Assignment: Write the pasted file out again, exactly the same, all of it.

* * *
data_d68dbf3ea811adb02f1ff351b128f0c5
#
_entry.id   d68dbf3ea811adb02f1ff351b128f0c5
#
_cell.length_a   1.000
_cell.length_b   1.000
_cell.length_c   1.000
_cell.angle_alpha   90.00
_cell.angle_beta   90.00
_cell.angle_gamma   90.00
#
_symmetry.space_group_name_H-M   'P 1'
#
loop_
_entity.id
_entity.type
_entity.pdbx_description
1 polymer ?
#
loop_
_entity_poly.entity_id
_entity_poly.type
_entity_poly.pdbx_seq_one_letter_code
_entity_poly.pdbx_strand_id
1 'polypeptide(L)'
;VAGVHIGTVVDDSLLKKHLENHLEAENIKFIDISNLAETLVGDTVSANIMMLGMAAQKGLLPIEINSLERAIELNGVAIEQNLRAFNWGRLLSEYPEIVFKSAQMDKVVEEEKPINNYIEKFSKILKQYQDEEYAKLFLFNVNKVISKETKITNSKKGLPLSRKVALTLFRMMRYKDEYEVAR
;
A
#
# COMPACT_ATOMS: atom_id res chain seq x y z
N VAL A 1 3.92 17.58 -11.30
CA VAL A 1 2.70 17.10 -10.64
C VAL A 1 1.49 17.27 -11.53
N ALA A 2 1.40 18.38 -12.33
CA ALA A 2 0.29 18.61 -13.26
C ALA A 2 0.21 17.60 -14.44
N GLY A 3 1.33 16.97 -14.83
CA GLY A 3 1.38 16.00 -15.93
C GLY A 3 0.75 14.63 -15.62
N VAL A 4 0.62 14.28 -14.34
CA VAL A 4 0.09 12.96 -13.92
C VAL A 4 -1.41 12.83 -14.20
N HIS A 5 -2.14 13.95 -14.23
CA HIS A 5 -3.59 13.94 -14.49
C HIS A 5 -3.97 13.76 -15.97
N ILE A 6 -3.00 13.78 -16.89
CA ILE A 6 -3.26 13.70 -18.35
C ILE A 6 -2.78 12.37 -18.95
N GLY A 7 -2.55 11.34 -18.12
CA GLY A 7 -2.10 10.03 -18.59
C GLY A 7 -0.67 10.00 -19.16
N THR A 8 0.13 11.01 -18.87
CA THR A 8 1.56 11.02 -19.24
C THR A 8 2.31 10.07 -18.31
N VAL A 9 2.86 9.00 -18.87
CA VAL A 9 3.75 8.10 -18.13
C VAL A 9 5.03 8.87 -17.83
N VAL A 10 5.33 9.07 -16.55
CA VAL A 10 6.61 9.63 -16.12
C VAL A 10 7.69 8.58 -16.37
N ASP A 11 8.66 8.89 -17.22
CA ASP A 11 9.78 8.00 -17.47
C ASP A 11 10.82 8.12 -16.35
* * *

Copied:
data_d68dbf3ea811adb02f1ff351b128f0c5
#
_entry.id   d68dbf3ea811adb02f1ff351b128f0c5
#
_cell.length_a   1.000
_cell.length_b   1.000
_cell.length_c   1.000
_cell.angle_alpha   90.00
_cell.angle_beta   90.00
_cell.angle_gamma   90.00
#
_symmetry.space_group_name_H-M   'P 1'
#
loop_
_entity.id
_entity.type
_entity.pdbx_description
1 polymer ?
#
loop_
_entity_poly.entity_id
_entity_poly.type
_entity_poly.pdbx_seq_one_letter_code
_entity_poly.pdbx_strand_id
1 'polypeptide(L)'
;VAGVHIGTVVDDSLLKKHLENHLEAENIKFIDISNLAETLVGDTVSANIMMLGMAAQKGLLPIEINSLERAIELNGVAIEQNLRAFNWGRLLSEYPEIVFKSAQMDKVVEEEKPINNYIEKFSKILKQYQDEEYAKLFLFNVNKVISKETKITNSKKGLPLSRKVALTLFRMMRYKDEYEVAR
;
A
#
# COMPACT_ATOMS: atom_id res chain seq x y z
N VAL A 1 3.92 17.58 -11.30
CA VAL A 1 2.70 17.10 -10.64
C VAL A 1 1.49 17.27 -11.53
N ALA A 2 1.40 18.38 -12.33
CA ALA A 2 0.29 18.61 -13.26
C ALA A 2 0.21 17.60 -14.44
N GLY A 3 1.33 16.97 -14.83
CA GLY A 3 1.38 16.00 -15.93
C GLY A 3 0.75 14.63 -15.62
N VAL A 4 0.62 14.28 -14.34
CA VAL A 4 0.09 12.96 -13.92
C VAL A 4 -1.41 12.83 -14.20
N HIS A 5 -2.14 13.95 -14.23
CA HIS A 5 -3.59 13.94 -14.49
C HIS A 5 -3.97 13.76 -15.97
N ILE A 6 -3.00 13.78 -16.89
CA ILE A 6 -3.26 13.70 -18.35
C ILE A 6 -2.78 12.37 -18.95
N GLY A 7 -2.55 11.34 -18.12
CA GLY A 7 -2.10 10.03 -18.59
C GLY A 7 -0.67 10.00 -19.16
N THR A 8 0.13 11.01 -18.87
CA THR A 8 1.56 11.02 -19.24
C THR A 8 2.31 10.07 -18.31
N VAL A 9 2.86 9.00 -18.87
CA VAL A 9 3.75 8.10 -18.13
C VAL A 9 5.03 8.87 -17.83
N VAL A 10 5.33 9.07 -16.55
CA VAL A 10 6.61 9.63 -16.12
C VAL A 10 7.69 8.58 -16.37
N ASP A 11 8.66 8.89 -17.22
CA ASP A 11 9.78 8.00 -17.47
C ASP A 11 10.82 8.12 -16.35